Growing up, the red centre has always seemed to be a magical and surreal place. With its bright orange monolith, surrounded by a vast desert of red clay, Uluru and Kata Tjuta has always been on my bucket list.
Day 1: Arrive in Yulara - Field of Lights Exhibition
We arrived at our accommodation in Yulara around midday and immediately went to the concierge desk to book our Field of Lights Tickets. As it was Easter holidays, all pre-booked tickets were sold out and we could only purchase them on arrival. Luckily we managed to score some tickets for the latest session on that very evening! Usually tickets sell out quick, with the twilight session being the most popular.
The road to the exhibition was pretty much pitch black – in that, you literally couldn’t see anything out the window except for you own reflection. But once we got there, *insert open mouth emoji*. Because O.M.G, it was spectacular. The sky was clear and the moon was shining bright. The exhibition didn’t need any more illumination because 50,000 lights all lit up in different colours and pulsating to an invisible rhythm was purely majestic.
Bruce Munro’s Field of Lights exhibition is a definite must-DO! They have also extended the dates until 31 December 2020.
Day 2 - Uluru Sunrise Viewing Point and Camel Tour
The next day we woke up at 5:30am to see the magical Uluru come to life at sunrise. We drove to the viewing point and were greeted with around 150 other tourists with the same idea. Most of them were clustered at the top of the viewing point (on the timber decking area) and clambering over one another for the best view. Seeing this, we decided to go further down the steps and come right up to the rope barrier that separates human from wildlife. It was definitely a lot quieter here and no quality of view were lost (it is a pretty big feature that’s hard to miss!).
Watching Uluru change from an orange-grey to a bright orange colour is an awe-inspiring and joyful memory I’ll never forget. It’s hard to surmise just how incredibly magical and beautiful this location truly is and despite how many photos we take, it still doesn’t do it justice.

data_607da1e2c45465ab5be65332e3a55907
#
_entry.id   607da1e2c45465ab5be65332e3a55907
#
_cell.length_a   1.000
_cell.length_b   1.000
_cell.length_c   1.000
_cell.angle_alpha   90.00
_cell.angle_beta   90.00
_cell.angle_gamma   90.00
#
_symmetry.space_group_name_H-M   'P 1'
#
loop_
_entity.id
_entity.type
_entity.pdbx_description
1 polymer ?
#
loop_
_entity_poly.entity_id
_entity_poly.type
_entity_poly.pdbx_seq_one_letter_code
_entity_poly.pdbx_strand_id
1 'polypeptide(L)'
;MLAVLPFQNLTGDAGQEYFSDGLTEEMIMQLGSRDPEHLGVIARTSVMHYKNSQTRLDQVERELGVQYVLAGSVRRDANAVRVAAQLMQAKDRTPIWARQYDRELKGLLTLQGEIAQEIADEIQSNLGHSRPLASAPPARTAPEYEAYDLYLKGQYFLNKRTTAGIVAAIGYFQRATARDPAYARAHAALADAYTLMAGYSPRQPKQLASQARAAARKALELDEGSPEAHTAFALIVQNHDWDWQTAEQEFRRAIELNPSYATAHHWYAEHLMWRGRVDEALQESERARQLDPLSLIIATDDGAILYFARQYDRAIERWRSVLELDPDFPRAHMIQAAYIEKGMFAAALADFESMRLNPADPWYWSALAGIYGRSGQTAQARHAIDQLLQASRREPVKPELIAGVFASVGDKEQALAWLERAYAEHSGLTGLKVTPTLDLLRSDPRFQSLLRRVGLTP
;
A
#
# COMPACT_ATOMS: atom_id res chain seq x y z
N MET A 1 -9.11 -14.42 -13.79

After taking in the beauty that is Uluru, we had to make our way back to the hotel to catch the shuttle bus to our next pre-booked activity – Uluru Camel Tours.
First time riding a camel and let’s just say it was a bit bumpy. Despite the rough riding companion, the views were nothing short of amazing. The tour takes you through parts of the desert that you would otherwise not have been able to access. The tour guide follows you on foot every step of the way (the camel doesn’t go very fast) and they educate you about life in the outback, Australian history and camel related fun facts.
FUN FACT: Most of the camels used in the Middle East for riding purposes are imported from Australia. This is because when camels were introduced in Australia, only the best were chosen. Over time, these camels have evolved into a superior breed. More immune to illnesses, generally larger in size and live longer too!
Day 3 - Kata Tjuta - Valley of the Winds Walk
Kata Tjuta (A.K.A The Olgas) are a series of large rock formations approximately West of Uluru (FYI: Uluru and Kata Tjuta are all within the Uluru-Kata Tjuta National Parks and both are accessible with one entrance fee). We decided to do the Valley of the Winds Walk as it takes us to two lookout points – Karu (2nd photo) and Karingana (5th photo) Lookouts.
As soon as we got there, aside from the million of flies greeting our faces with enthusiasm, we were in awe at the size of it all. Canyons of red rock surrounds us and transports our imagination to another planet. The track was visible and obvious in most parts, but you will find that most of it is rocky and can be quite steep. So take your time and wear proper hiking shoes.
Both lookouts were quite hilly to get to and there’s not a lot of shade or cover during the walk so take a good amount of water with you. There’s a water refilling station along the walk but it’s not until towards the end of the trail. Again, the photos don’t do the views justice, what looks like little shrubs in the distance are actually huge trees!
All up, the walk took approximately 3 hours for us to complete. This was with little break and short photo taking time.
Day 3 - Kata Tjuta Sunset Viewing Point
Tired and sweaty post-walk, we drove in our nicely air-conditioned ute to our final destination for this trip – Kata Tjuta Sunset Viewing Point.
We arrived quite early for sunset but managed to get the best seat in the house. As we wait, we ate our snacks and marvelled at the thought that not too long ago we were just walking within those huge boulders.
The sun gradually set behind us and with it came a magical display of colour. Like Uluru, Kata Tjuta is absolute magic. From a greyish-brown colour to a vivid orange, it seemed like this place was putting on a show for us.
Uluru-Kata Tjuta Travel TIPS
- Accommodation in Yulara vary from quality and price. If you know your dates, book in advance as often these can get booked out quickly.
- Book a hire car if you’re flying in.
- Food is quite limited – there’s an IGA in Yulara so pack plenty of snacks and water.
- MUST get a fly screen protector thing – you’ll see people walking around with these black nets over their faces. It looks silly but it works! The flies can be relentless and this will save you a lot of frustration and swatting.
- Pack a jacket – the desert can be quite cool in the early morning and evenings.
Have you been to Uluru-Kata Tjuta? Do you have any travel tips? Leave a comment below.